No, it's not a well known one. Basically Capital FM (the leading commercial station in the UK) have their annual Balls at Wembley which are well established & attract top pop names - including international acts. Key 103 is trying to leverage this type of popularity for a local event in the North West. But as you can see from the calibre of the acts - with only Louis and Rita having truly international fame - it's a pretty provincial affair. Very Syco heavy too. Glad he's getting promo though.
Thank you, anon 💕
At least a little bit of promo. Guess we ought to be thankful he isn’t doing pub tours all over England.
I was talking about the bathroom Joosh. But yeah Josh was like perfect in every scene of FM basically lol
Okay, I’ll let you know when I’ve seen that scene. I’m trying to prepare myself for it, even though I’ve already seen the gifs and screencaps but uh, yeah, I was thinking the same thing yesterday, how legitimately gorgeous he looks in this show. Some of the shots they get of his eyes and his face….I’m like GUH.
Oh, oh, oh! ♥ What a great lead patch! It is not actually all that complicated, but often great synthesis is just fine tuning something until it is perfect. That wonderful formant-y sound is the result of getting the attack and decay just so, and also the fake delay imparting an almost chorus-like effect. It is further enhanced by the melody itself: the patch just sounds good with glissando because it is so dynamic!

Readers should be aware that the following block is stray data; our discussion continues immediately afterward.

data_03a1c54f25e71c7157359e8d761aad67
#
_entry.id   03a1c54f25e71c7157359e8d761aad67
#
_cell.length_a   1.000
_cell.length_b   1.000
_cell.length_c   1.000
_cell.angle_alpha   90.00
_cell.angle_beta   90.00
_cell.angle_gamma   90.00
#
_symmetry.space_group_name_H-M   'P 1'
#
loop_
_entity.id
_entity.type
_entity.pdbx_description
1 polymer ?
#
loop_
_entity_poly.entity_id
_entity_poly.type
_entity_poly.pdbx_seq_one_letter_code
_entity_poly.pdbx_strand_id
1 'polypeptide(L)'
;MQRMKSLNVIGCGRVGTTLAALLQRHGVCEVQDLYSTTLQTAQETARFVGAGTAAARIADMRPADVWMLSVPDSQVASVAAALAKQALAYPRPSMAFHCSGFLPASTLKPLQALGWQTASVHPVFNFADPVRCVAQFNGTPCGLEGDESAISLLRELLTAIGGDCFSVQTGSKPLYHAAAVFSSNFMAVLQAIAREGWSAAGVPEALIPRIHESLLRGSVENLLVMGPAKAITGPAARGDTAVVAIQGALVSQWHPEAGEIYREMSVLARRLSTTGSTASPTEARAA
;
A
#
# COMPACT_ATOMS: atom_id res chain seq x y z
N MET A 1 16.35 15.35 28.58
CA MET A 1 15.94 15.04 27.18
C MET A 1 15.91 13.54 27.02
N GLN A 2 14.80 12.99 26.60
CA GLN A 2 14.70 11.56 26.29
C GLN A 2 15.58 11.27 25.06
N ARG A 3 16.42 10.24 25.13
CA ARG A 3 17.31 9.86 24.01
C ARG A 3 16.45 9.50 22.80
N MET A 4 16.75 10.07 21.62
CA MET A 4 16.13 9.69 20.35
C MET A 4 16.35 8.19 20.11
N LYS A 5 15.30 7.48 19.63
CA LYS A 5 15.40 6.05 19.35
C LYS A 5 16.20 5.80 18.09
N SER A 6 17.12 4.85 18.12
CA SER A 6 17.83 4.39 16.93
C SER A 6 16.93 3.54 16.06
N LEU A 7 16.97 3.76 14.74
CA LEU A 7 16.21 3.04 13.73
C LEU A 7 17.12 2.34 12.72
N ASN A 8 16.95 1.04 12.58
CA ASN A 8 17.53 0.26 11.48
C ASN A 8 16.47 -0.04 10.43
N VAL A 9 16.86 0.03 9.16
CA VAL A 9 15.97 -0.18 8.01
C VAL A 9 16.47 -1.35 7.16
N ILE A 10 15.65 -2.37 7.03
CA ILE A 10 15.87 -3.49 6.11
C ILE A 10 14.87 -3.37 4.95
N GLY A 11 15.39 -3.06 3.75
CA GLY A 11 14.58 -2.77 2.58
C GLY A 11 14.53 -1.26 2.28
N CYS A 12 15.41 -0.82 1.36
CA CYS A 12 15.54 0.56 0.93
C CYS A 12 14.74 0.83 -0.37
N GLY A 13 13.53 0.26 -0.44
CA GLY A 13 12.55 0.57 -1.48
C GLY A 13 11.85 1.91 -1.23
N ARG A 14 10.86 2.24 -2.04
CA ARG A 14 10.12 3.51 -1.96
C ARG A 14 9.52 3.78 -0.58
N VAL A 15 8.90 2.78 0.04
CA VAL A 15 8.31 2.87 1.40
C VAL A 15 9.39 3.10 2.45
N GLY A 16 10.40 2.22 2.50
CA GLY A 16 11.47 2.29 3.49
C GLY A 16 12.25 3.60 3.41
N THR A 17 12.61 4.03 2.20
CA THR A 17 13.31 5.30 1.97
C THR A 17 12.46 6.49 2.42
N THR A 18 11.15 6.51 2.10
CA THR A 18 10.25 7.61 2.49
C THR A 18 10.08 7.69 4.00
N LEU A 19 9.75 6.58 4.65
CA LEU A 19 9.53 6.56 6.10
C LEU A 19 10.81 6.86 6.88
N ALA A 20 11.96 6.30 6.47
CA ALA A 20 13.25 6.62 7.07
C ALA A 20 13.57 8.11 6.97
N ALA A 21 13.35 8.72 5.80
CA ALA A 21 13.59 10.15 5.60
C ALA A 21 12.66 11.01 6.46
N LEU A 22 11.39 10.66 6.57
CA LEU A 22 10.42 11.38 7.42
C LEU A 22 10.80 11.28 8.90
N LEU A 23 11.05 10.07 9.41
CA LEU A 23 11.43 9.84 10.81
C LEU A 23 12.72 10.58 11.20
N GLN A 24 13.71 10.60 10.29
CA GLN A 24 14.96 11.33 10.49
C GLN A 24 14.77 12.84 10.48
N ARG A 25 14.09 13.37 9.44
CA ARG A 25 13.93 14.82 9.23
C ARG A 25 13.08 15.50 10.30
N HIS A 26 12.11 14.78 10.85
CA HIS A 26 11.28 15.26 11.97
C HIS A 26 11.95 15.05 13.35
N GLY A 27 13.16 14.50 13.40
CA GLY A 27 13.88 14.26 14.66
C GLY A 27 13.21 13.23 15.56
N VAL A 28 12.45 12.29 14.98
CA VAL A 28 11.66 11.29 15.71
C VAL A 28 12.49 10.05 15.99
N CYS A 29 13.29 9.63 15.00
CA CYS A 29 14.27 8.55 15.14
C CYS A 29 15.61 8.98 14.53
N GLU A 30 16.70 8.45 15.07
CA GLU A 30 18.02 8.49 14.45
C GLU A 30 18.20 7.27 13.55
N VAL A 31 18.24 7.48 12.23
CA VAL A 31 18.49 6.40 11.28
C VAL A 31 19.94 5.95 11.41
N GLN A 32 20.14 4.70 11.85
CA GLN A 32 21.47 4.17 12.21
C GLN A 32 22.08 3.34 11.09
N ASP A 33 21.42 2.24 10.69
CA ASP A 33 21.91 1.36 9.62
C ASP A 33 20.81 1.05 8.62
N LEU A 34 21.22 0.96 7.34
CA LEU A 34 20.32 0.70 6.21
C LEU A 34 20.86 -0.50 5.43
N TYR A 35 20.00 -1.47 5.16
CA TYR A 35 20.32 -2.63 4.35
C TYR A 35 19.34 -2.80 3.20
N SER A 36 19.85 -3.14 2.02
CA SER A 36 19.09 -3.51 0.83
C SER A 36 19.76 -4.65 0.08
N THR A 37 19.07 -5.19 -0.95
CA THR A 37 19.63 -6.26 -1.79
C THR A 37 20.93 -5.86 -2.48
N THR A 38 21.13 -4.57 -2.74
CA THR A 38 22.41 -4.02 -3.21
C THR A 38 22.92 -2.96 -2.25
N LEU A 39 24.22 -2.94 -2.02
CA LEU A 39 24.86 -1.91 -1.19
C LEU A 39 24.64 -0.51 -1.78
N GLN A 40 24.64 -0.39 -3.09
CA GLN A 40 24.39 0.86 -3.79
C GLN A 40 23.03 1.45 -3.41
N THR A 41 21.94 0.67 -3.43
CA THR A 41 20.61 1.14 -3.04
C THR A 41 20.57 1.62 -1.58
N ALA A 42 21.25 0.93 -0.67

I love, too, how bold the composer was to use up one of the precious three FM channels in the YM2203 for fake delay, an even bigger deal than on the Famicom because of how much more limited the SSG is compared to FM. The song still sounds really BIG because of that expertly programmed bass. Most people are familiar with the ubiquitous fake delay technique where an instrument is doubled at a lower volume and shifted forward, usually on a second channel. What the programmer has done here, however, is create single-channel fake reverb on the staccato sections by repeating and sustaining the last note in a phrase, but at a much lower volume. It’s subtle, but it really fills out the mix. You can simulate almost any basic outboard effect with FM if you know how. Delay, reverb, chorus, phasers, compressors, even high-pass filters. And yet, contemporary musicians seem to limit themselves to fake delay only. Chip artists: keep an open mind and study, study, study!
This compositional style reminds me a lot of Naoki Kodaka’s work on Journey To Silius, where it almost seems like he is showing off. “Huh? Three channels? Nah. Bass and lead are all I need. That other thing can just be fake delay. *blows ur mind*”
I would really like to know if this song has a name, but Japanese computer games from this era are often poorly documented and never had their soundtracks released. If there isn’t a sound test with song names, you’re kinda SOL.